Mobile capacity in the UK: major study published

Mobile data demand is growing fast – that much is clear. But the rate at which it will  grow in the future is the subject of much debate, especially if the long term is considered. For some, the “long term” means the next five years. But imagine being asked to consider data demand out to 2030. That’s exactly what Ofcom challenged us to do in the study we announced back in November.

Some folks claim that spectrum is running out. Others say that, given the advent of small cells, data offload, LTE-Advanced and other capacity-enhancing measures, more spectrum is not needed. In reality of course, there’s a trade-off: less spectrum means you need to spend more on other capacity enhancing techniques, while in some cases using more spectrum could be more expensive than upgrading your existing cells to newer technology.

Trading off all these factors is tough – but increasingly necessary if sensible decisions are to be made over the long-term need for spectrum

In taking on this challenge, we combined several previous models we had created and enhanced them for the purpose. The resulting modelling tool – which we call CAPisce (“cap-eesh”) – takes a (potentially large) example area, maps current and future demand in detail over the area, and then determines how spectrum, technology and cells available at the the time can be combined to meet the demand. In doing so it takes into account the capability of the existing network and the relative costs of each potential action.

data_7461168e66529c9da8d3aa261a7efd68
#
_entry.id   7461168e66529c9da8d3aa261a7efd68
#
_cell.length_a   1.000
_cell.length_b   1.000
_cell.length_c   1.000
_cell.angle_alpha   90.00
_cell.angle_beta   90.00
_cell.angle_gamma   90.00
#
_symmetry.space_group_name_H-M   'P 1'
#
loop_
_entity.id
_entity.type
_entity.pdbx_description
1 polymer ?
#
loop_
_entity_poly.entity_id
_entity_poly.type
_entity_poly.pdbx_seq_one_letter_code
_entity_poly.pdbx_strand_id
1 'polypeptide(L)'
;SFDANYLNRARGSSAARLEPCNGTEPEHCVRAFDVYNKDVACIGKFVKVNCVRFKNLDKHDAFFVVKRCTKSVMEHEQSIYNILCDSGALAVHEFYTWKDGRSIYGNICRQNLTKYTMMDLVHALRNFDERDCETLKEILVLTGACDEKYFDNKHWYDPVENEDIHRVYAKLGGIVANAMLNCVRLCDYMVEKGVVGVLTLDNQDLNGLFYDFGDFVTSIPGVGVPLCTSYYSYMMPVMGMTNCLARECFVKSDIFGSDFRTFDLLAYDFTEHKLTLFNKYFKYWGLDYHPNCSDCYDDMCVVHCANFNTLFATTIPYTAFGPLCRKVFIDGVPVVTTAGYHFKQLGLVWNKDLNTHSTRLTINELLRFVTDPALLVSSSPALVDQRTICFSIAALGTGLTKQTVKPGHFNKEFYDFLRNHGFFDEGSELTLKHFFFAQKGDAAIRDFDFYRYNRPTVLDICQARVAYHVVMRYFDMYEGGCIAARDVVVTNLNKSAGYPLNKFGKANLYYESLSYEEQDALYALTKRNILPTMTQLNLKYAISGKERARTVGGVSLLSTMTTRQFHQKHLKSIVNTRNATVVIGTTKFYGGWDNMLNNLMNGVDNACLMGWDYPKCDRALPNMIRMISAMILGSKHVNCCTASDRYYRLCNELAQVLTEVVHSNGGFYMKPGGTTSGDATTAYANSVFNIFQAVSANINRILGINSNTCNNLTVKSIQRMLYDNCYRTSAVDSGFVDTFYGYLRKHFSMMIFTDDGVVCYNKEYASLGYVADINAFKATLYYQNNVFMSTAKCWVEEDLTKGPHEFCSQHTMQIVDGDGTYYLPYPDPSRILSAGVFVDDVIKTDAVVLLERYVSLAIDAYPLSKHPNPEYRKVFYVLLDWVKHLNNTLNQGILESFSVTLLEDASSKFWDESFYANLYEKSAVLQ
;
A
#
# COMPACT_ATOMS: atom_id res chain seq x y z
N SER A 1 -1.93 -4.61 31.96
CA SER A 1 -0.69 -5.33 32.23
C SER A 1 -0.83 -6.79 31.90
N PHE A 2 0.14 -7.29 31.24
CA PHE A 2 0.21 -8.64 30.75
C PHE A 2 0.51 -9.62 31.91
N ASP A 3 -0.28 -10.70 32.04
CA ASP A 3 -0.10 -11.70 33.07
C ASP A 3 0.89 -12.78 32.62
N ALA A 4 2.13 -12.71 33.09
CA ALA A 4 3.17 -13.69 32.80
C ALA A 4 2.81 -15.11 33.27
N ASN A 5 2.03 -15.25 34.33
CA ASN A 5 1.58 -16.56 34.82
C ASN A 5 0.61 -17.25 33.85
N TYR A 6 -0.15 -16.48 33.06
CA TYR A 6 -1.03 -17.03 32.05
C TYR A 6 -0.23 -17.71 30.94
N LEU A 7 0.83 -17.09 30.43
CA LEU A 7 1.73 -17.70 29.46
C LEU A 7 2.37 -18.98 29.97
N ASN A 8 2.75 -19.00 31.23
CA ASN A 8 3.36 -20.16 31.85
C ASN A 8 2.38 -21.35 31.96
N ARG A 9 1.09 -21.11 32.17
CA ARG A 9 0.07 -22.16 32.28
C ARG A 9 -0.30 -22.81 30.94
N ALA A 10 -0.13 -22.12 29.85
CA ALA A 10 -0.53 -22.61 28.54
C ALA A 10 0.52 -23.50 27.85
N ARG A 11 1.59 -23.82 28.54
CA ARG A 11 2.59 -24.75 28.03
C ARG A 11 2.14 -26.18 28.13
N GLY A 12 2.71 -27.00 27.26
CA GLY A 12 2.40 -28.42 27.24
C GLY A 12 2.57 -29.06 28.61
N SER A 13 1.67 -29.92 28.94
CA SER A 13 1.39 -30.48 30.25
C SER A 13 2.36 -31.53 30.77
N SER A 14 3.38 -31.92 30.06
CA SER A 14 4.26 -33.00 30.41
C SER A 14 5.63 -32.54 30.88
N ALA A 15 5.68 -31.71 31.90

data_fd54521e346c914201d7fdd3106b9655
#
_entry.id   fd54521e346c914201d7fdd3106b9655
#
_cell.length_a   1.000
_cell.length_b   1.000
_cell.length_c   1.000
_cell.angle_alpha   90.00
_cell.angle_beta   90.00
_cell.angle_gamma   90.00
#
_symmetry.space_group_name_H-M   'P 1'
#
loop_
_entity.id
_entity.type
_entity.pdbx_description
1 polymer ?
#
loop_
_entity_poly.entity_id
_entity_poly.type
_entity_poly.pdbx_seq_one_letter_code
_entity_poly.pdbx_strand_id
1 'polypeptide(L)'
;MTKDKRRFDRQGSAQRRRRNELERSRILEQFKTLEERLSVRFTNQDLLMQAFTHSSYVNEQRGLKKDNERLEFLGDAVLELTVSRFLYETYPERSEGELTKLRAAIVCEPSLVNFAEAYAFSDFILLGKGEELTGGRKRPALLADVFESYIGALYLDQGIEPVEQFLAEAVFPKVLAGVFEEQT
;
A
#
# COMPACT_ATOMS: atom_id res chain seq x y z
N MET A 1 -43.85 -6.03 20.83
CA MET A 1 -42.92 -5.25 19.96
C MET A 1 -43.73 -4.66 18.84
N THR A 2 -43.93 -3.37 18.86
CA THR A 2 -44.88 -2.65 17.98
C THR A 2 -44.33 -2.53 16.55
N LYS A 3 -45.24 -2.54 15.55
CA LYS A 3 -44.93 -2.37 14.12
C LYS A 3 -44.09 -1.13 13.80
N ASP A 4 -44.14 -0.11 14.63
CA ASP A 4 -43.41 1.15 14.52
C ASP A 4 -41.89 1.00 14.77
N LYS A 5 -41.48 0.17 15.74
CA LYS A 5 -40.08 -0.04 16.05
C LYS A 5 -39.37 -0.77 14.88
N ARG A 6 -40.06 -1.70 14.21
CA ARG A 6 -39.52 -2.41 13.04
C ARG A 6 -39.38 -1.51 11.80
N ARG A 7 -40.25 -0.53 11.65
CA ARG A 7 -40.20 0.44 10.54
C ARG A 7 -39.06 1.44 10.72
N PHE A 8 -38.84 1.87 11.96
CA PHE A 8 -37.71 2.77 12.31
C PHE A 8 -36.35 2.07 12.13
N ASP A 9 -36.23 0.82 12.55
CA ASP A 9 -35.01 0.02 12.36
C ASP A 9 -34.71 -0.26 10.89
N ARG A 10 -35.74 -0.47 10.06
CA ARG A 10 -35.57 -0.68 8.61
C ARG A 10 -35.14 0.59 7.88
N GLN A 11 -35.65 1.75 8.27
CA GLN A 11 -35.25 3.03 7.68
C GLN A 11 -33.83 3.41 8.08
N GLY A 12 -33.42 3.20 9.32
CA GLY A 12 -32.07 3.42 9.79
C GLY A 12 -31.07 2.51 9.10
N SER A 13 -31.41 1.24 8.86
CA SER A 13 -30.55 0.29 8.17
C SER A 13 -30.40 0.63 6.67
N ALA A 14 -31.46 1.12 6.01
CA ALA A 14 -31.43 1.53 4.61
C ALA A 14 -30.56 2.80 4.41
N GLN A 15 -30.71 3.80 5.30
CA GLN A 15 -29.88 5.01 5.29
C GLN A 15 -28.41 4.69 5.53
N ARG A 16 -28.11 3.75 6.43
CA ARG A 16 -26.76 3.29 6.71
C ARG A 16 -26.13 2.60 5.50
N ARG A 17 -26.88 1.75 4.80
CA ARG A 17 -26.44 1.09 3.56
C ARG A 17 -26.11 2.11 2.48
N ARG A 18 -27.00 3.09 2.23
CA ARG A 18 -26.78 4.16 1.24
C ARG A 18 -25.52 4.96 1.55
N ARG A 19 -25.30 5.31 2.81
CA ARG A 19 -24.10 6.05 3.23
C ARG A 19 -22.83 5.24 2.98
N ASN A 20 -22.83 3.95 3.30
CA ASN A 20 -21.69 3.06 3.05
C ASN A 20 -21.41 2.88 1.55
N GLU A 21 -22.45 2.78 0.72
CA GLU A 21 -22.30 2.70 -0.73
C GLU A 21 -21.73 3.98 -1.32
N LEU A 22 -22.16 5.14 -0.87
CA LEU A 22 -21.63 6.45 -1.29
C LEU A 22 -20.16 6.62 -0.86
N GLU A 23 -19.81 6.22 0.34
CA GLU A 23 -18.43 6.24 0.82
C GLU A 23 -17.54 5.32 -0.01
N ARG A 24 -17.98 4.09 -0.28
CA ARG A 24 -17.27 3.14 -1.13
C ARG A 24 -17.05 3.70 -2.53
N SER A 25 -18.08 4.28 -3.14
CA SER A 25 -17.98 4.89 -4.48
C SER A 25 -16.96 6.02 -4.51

By rerunning CAPisce with different assumptions – partly concering the available spectrum in this project – we can compare the scale of the network and the associated costs necessary to meet the demand, without making arbitrary assumptions about which capacity-enhancing techniques provide the most efficient approach. We included all of the techniques shown in the table below, based on detailed research as to the opportunity for these to bring gains over the long term. For example, we had to forecast the capabilities of of a hypothetical Release 18 of 3GPP, while Release 11 is still being worked on!

Capacity-enhancing techniques included in our study

All the techniques we studied are found to play a potentially signficant role in enhancing capacity, but the relative importance and savings vary significantly by time and place. Putting it another way, you never actually run out of spectrum, it just gets more (sometimes much more) expensive to apply the other options if you don’t have enough of it. 

The full report is available here (7MB), and the wider consultation documents (including extensive annexes with the details of our modelling) are here. The following video shows the model in action for a particular case:

(We recommend setting to full screen and HD to see the details)  

Simulation conditions: Central London, Medium spectrum efficiency growth, medium demand growth and medium data offload growth. Medium spectrum growth, with 700 MHz from 2026.